Finding general laws on the organization principle of living organisms is a particularly difficult task in biology but certainly a central one in systems biology. Part of the difficulty in this endeavor is probably linked to the fact that “by its very nature, life is both contingent and particular, each organism the product of eons of tinkering, of building on what had accumulated over the course of a particular evolutionary trajectory” (Keller, 2007, see also our post). Such laws are thus particularly significant when they emerge from evolutionary constraints alone. In a recent paper published in PNAS, Matthew Wright and colleagues may well provide such an example by looking at the “”http://dx.doi.org/10.1073/pnas.0610776104">chromosomal periodicity of evolutionarily conserved gene pairs" (Wright et al, 2007).
Using a comparative genomic approach, Wright and colleagues selected pairs of genes based on two simple criteria: 1) the genes of a pair have to have a tendency to be close together; 2) one gene of the pair should tend to be present only if the other gene is also present. Searching more than 100 bacterial genomes, 22’500 statistically conserved gene pairs could be identified. Looking at the distribution of distances between genes in a pair and at the density of conserved pair along E. coli chromosome, a strikingly regular pattern emerged: conserved pairs appear to be localized as clusters that are regularly spaced over the entire chromosome, with a regular inter-cluster interval of 117kb. In addition, this regular positional pattern correlates with the pattern of log-phase transcriptional activity along the chromosome: both positional and transcriptional grids are almost perfectly aligned, with the same 117kb periodicity (see figure below, from Figure 3b in Wright et al, Copyright 2007 The National Academy of Sciences of the USA).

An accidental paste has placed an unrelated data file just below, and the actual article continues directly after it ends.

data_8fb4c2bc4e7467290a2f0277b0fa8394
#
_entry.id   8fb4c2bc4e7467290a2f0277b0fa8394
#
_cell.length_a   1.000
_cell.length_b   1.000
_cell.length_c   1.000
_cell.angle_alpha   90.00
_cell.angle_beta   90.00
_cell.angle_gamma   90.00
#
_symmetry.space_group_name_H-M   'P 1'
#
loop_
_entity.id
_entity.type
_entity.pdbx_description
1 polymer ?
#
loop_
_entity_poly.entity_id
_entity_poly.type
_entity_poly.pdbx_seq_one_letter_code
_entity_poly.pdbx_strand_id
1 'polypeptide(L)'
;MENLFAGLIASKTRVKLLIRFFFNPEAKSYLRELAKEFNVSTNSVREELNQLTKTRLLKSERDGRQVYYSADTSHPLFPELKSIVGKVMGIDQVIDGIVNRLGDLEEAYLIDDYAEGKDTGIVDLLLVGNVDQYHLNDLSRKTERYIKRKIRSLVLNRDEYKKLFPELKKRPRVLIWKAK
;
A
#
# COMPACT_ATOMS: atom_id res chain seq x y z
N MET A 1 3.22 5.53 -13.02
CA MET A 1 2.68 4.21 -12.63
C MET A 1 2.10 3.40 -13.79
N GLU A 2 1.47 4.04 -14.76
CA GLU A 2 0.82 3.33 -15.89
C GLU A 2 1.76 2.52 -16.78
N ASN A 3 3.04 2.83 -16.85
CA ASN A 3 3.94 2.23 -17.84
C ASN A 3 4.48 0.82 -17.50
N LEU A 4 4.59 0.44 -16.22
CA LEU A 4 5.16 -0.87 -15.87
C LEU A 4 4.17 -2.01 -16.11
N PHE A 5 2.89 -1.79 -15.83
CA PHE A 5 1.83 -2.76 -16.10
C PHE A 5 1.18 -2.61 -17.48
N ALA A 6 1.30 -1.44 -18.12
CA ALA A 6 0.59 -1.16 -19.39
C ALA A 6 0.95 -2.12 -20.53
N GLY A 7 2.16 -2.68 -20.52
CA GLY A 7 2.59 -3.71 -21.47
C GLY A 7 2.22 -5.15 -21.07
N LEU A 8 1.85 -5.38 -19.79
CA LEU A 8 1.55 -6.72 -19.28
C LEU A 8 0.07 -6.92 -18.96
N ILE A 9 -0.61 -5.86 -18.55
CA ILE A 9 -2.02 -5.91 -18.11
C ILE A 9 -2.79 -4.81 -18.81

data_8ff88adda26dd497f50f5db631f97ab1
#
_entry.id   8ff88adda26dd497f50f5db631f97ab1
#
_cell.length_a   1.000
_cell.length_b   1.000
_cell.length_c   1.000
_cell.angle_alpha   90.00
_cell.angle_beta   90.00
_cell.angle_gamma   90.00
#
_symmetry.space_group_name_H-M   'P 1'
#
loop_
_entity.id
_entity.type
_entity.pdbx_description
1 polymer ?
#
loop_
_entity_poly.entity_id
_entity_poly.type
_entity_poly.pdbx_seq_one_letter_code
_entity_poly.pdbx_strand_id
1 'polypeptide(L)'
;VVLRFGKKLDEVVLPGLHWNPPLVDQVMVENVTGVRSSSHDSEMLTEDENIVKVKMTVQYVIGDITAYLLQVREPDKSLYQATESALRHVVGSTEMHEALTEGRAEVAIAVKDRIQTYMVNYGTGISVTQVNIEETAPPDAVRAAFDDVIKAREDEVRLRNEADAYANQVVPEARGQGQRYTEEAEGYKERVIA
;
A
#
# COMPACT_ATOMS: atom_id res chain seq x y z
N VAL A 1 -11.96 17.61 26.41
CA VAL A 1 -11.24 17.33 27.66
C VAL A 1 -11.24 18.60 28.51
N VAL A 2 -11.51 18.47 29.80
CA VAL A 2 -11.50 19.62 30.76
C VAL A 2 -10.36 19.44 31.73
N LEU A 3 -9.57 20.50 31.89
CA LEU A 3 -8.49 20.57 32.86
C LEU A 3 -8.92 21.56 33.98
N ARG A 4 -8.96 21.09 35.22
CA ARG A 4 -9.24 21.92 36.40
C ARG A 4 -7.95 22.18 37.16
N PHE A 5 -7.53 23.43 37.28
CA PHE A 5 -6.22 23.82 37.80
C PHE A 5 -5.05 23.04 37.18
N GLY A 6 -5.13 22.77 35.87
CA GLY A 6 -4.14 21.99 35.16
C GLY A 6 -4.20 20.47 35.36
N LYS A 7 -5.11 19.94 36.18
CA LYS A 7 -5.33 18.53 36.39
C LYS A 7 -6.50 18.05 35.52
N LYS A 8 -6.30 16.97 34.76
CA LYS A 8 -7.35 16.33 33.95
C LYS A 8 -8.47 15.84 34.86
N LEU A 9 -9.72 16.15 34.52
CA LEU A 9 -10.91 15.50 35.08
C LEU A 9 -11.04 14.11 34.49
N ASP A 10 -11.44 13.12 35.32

The interpretation offered to explain these findings is that the regular spacing of conserved gene pairs may reveal underlying regularities of the structural spatial organization of E. coli chromosome. Specifically, a solenoid-like model with regular 117kb loops would imply that conserved pairs are preferentially located on one face of the chromosome. Correlation between the positional grid and the longitudinal profile of transcriptional activity suggests that this arrangement is coupled to functionally important characteristics (eg diffusion properties of the RNA polymerase or existence of transcription factories)
A patterned structure with a similar periodicity has been suggested by previous studies based the analysis of sequence features or on the profile transcriptional activity along the bacterial chromosome (Jeong et al, 2004, Carpentier et al, 2005, Allen et al, 2006). What is remarkable in the study by Wright and colleagues, is that the 117kb periodicity emerges so clearly by using solely evolutionary conservation criteria: chromosomal proximity and phylogenetic co-occurrence. The evolutionary forces that operate on a wide variety of genomes are thus able to reveal constraints on the overall structural organization of an entire bacterial chromosome. In turn, this finding implies that strong evolutionary selective pressure operate to shape the long-range organization of chromosomes. How general is this 117kb-periodicity law? Wright and colleagues were able to find a similar arrangement in C. crescentus and it will be interesting to see if a similar organization is observed in other genomes. Direct investigation of chromosomal conformation in vivo may also shed more light on the physical and functional mechanisms that explain the deep link between evolutionary conservation of local properties and a global architectural principle of a bacterial genome.